Go for bang for your buck. For example, I spent a whole day youtubing how to fix something in my house. I did a great job and it felt good to see my work. However, it took a whole day to educate myself, get the tools/supplies, and fix it. Like you , I'm working a lot and have limited free time. This just isn't a good use of my downtime. Now I have a handyman/contractor come every 6 months or so and I make a big list and it's done in a day or two. Yeah, it costs more than doing it myself but it saves me a ton of time. Same idea with lawn care.

Finding a balance is key and takes time.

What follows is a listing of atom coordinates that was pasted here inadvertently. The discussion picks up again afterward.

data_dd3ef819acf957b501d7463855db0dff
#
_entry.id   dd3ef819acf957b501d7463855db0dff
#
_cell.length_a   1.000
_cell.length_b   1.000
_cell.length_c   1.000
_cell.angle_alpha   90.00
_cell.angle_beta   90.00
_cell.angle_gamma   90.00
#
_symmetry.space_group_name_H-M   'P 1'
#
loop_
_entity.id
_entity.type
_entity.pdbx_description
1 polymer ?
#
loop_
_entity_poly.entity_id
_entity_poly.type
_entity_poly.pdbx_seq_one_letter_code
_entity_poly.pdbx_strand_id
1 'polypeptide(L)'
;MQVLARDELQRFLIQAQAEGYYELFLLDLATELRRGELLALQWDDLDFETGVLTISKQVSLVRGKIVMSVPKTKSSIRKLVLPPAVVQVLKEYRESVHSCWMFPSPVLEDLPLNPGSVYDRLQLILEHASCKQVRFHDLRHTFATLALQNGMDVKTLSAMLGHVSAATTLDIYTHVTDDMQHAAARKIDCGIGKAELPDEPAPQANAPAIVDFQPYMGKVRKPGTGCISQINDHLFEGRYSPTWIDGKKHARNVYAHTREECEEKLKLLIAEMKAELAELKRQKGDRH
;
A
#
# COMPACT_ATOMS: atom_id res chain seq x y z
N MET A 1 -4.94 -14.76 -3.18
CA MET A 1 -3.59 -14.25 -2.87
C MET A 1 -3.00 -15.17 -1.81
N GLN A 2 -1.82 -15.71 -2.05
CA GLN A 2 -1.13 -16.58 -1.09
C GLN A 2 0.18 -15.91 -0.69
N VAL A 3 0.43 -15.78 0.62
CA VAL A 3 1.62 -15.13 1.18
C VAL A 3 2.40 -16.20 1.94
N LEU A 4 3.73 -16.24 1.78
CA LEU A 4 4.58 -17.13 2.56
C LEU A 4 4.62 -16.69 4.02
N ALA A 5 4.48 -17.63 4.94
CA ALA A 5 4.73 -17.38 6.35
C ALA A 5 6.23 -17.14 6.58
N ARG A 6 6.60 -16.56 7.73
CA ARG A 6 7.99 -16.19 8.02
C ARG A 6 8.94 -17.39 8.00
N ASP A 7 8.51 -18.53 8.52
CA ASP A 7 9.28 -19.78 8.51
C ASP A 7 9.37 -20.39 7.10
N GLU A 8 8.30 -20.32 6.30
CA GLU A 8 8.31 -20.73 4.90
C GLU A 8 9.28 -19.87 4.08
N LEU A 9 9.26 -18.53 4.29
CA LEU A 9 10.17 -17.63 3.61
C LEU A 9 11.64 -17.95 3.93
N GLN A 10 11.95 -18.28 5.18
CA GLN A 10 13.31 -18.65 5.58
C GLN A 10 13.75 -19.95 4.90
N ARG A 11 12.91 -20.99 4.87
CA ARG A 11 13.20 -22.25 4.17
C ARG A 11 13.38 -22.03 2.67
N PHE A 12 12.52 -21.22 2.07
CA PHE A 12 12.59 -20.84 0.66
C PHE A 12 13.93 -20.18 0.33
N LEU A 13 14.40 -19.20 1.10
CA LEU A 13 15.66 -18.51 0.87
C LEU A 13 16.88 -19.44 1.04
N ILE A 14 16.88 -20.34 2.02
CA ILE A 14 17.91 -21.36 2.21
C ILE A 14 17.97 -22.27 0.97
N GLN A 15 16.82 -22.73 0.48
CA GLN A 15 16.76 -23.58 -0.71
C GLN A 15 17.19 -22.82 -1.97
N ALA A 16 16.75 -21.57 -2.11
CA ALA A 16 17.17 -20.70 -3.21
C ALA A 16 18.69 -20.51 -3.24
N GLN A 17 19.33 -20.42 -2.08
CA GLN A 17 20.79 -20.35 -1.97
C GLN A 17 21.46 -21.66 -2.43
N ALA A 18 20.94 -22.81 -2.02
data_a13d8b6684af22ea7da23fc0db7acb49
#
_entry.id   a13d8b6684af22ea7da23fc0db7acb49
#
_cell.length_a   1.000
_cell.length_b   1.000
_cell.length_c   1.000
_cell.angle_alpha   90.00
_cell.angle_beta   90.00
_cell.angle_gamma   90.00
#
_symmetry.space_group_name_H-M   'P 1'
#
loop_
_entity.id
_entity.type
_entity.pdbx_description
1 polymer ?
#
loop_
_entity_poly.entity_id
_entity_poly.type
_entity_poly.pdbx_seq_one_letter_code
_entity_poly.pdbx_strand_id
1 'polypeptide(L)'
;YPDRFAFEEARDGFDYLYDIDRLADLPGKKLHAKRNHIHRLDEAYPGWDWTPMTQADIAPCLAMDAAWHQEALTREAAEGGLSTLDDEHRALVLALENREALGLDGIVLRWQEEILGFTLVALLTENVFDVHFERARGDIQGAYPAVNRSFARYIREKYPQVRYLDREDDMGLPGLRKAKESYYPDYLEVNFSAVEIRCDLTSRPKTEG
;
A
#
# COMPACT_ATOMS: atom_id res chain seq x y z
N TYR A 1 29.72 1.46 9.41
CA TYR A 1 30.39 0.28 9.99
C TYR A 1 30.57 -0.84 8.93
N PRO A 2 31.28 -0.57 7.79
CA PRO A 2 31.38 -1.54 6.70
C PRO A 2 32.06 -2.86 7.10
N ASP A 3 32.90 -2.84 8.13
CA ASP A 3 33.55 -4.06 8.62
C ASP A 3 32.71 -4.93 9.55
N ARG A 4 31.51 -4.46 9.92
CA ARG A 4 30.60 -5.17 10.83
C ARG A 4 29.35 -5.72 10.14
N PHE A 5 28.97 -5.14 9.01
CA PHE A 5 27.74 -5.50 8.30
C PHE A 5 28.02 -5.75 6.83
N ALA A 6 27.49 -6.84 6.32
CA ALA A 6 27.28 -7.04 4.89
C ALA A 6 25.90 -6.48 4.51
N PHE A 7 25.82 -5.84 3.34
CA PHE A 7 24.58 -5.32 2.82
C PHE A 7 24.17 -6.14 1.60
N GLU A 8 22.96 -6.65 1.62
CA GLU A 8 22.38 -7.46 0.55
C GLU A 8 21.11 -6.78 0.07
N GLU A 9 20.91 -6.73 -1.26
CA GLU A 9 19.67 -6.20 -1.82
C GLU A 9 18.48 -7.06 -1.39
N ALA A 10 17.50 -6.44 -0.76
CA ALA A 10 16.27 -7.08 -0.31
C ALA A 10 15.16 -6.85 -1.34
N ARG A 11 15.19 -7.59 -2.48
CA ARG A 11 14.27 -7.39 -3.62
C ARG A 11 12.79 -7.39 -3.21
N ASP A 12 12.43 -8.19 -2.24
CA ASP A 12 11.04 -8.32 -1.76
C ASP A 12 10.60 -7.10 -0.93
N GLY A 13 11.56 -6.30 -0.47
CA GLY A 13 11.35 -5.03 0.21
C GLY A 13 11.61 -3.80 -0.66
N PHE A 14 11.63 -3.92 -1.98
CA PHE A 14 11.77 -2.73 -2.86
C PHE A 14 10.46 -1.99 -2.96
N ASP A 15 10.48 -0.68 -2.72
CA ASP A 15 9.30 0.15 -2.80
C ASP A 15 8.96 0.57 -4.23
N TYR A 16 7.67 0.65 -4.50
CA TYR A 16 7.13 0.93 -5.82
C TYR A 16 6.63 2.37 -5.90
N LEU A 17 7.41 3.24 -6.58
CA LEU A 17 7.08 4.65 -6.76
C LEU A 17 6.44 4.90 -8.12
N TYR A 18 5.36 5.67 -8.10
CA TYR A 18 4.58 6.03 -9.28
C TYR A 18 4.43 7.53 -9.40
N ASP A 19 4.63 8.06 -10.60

wackerdr
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Re: What’s important and what’s not?

Post by wackerdr »

oldfort wrote: Sun Jul 05, 2020 4:41 pm A reasonable rule of thumb is if something costs less than you make in an hour, it's not worth worrying about. Assuming you can get paid for picking up extra hours/shifts/procedures, a doctor who earns $300/hr, is losing money if they spend an hour on the phone with the cable company to get $20/month taken off their cable bill.
This is pretty good rule of thumb. Over time, learned to get outside help for lawn mowing, shoveling and handy man stuff that I don’t enjoy, not obsessively cross shopping for few dollars. For me it improved quality of life.
New Providence
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Re: What’s important and what’s not?

Post by New Providence »

wackerdr wrote: Sun Jul 05, 2020 5:03 pm